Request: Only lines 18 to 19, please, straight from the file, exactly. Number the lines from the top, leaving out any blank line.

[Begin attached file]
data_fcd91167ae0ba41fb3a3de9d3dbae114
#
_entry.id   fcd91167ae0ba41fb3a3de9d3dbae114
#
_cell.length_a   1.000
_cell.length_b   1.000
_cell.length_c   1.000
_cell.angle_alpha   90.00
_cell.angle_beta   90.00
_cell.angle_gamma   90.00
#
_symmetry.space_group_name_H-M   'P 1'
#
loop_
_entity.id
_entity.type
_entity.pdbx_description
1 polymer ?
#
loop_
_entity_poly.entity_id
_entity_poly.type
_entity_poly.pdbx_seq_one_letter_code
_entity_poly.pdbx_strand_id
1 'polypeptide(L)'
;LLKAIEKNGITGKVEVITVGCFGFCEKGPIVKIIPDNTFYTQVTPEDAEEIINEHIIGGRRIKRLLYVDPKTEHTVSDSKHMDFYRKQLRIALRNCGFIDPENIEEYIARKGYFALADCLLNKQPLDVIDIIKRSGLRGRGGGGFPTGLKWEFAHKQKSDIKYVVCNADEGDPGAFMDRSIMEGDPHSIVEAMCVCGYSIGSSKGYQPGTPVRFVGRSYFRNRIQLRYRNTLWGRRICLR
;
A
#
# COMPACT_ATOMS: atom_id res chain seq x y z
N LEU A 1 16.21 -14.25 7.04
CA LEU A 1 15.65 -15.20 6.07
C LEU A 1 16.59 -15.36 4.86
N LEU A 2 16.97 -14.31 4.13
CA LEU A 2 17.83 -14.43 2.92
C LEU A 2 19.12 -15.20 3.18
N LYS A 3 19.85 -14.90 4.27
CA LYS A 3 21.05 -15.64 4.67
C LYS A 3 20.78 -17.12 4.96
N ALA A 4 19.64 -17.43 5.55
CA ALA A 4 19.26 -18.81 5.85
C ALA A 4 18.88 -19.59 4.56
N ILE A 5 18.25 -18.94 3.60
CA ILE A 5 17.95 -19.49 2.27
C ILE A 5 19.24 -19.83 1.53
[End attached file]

1 polymer ?
#